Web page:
More today from ‘Going West…’
Peddling market myths
A further questionable assumption that often lies behind analyses of the housing market and its relationship to new dwellings is that supply responds solely to demand. In reality, markets are places where supply interacts with demand. Demand is not the invariably independent variable and supply always the dependent variable. Supply can and does create its own demand. The marketing strategies of the volume house builders and estate agents active in Cornwall make this patently obvious.
Adverts for housing that include text such as the following are not aimed at a Cornish market: ‘the Cathedral city of Truro … has a wide range of national and independent retailers, a superb choice of places to eat out. … This is a wonderful location with the beautiful Cornish coastline never far away with many seaside villages and towns to explore and stunning coastal scenery nearby. The world famous ‘Bodmin Moor’ is a fabulous place to explore and take in its wild beauty … The city of Truro is ideally situated just off the A30 dual carriageway giving easy access to the city of Exeter and the M5’.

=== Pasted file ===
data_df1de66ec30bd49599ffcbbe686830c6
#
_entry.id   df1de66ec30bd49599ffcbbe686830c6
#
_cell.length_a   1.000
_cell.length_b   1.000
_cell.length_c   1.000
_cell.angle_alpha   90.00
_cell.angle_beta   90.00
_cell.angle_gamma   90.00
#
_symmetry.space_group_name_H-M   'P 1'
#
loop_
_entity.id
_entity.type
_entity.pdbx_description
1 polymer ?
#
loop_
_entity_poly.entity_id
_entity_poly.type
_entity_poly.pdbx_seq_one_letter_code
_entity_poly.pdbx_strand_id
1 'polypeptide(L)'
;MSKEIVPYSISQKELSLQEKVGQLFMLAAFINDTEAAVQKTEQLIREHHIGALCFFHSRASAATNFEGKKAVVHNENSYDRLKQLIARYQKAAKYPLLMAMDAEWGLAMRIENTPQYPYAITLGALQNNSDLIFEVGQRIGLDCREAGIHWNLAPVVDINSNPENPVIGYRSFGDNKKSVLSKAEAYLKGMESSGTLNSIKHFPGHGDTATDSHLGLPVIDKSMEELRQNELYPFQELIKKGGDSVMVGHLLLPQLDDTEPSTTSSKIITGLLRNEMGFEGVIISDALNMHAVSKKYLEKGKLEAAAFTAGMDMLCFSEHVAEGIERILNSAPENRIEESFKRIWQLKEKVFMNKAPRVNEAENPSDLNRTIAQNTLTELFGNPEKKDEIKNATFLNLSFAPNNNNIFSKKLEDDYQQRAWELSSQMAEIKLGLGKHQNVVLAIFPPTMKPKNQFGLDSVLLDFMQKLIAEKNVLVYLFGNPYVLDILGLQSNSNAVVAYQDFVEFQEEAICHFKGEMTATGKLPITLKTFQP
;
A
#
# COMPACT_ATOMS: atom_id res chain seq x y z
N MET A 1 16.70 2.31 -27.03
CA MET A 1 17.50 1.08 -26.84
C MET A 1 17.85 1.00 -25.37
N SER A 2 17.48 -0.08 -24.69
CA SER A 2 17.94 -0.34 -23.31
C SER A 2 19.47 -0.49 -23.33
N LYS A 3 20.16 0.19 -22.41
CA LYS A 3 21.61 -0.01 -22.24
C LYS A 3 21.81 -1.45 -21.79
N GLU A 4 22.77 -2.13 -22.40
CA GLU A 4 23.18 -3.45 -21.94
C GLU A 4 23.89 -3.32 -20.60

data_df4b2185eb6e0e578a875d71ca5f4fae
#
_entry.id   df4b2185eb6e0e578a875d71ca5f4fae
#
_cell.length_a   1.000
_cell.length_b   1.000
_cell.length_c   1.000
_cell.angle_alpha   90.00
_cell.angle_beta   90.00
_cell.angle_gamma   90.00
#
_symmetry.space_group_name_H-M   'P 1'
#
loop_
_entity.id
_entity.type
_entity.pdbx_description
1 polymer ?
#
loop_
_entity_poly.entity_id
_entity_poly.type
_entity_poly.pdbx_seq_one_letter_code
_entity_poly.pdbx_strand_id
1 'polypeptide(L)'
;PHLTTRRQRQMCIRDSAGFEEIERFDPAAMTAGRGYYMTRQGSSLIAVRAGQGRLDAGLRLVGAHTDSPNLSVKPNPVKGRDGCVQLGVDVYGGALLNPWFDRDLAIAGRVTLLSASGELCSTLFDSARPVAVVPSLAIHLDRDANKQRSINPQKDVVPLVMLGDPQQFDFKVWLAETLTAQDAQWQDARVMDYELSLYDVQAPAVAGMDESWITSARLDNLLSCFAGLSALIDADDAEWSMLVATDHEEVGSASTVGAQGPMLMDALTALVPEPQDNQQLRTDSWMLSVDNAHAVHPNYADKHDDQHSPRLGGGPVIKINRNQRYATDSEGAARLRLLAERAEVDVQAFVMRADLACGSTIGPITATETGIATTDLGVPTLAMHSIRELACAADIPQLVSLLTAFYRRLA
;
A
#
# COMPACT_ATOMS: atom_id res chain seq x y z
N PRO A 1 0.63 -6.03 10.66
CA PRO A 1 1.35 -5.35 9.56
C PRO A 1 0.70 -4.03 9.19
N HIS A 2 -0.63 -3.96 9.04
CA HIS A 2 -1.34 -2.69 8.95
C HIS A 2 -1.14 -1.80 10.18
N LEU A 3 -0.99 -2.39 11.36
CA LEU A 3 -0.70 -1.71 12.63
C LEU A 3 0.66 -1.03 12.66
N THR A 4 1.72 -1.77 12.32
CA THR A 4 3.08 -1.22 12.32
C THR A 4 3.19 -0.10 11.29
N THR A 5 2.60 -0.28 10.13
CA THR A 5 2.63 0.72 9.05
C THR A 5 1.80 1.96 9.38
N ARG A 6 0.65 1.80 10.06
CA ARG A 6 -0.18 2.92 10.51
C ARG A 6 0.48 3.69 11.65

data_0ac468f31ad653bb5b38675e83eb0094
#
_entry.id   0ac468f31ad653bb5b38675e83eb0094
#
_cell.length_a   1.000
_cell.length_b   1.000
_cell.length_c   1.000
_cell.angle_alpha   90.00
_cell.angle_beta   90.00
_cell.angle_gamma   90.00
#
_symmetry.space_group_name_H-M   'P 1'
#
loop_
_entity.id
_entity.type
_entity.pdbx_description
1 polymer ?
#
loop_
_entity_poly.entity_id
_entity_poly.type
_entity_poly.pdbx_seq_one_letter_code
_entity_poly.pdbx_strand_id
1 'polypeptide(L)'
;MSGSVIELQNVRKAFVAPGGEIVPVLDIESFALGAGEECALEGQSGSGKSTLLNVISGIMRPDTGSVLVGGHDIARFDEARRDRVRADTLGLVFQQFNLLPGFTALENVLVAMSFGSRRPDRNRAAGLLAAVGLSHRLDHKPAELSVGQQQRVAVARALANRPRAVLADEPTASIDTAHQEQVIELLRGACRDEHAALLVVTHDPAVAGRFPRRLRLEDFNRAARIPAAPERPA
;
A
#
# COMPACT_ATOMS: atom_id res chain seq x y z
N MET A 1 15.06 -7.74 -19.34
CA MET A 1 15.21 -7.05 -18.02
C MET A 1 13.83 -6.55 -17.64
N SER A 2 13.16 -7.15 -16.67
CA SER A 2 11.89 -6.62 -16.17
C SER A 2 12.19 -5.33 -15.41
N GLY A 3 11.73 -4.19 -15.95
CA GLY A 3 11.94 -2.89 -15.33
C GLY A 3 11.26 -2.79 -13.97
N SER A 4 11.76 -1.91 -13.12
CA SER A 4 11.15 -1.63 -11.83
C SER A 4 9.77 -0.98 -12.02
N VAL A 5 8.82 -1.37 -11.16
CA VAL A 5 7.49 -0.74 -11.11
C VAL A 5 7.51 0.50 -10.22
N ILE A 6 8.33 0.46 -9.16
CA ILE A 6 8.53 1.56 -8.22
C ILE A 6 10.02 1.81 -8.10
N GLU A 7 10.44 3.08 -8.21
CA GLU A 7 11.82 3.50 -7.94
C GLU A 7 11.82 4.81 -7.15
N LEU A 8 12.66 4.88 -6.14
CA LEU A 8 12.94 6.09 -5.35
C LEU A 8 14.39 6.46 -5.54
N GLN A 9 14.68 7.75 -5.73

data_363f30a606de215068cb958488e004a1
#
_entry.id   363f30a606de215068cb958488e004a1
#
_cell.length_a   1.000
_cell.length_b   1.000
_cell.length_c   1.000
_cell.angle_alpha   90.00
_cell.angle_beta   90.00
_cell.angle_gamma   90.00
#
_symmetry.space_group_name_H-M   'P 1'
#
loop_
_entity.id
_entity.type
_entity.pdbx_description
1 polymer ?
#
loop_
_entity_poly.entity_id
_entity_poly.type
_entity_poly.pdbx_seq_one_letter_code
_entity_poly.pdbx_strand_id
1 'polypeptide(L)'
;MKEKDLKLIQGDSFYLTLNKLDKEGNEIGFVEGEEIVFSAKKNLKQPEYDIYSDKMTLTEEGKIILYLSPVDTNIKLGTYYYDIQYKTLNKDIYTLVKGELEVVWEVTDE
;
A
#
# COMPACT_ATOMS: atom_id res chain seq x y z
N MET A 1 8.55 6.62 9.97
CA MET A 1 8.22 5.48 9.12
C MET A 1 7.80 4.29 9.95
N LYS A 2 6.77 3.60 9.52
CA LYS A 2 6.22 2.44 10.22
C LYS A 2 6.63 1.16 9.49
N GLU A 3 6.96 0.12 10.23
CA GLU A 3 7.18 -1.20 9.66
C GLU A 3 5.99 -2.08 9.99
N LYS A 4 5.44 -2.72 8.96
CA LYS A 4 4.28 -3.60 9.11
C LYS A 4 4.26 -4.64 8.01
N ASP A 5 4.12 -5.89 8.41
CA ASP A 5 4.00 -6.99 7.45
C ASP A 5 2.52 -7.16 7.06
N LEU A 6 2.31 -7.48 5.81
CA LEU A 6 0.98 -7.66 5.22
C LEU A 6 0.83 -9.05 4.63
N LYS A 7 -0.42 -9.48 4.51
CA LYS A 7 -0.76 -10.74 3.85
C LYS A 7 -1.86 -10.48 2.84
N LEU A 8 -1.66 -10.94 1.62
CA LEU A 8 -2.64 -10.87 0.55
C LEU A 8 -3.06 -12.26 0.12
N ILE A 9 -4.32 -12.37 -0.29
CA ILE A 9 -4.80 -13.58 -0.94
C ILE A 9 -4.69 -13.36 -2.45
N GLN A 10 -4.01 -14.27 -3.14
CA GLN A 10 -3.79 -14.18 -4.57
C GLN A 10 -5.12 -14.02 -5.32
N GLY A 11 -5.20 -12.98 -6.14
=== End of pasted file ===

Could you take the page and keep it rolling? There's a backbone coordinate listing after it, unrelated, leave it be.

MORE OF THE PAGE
Neither are explicit sales events such as Stags estate agents’ ‘Move to the country show’ held in London on March 27th, 2014. Instead, they are designed to sell houses to a particular market. That market is found not in Cornwall, where people do not need to be told, or rather misinformed, where Truro is, but in south-east England. Demand is potentially huge, fuelled by an image of ‘lifestyle Cornwall’ and facilitated by price differentials between the south-east and Cornwall. New housing supply creates its own demand, something occasionally recognised in statements such as ‘future population growth will generally be facilitated by new housing development’. But this relationship is more normally reversed or has a discreet veil drawn over it, something not fit for discussion in polite (planners’) circles.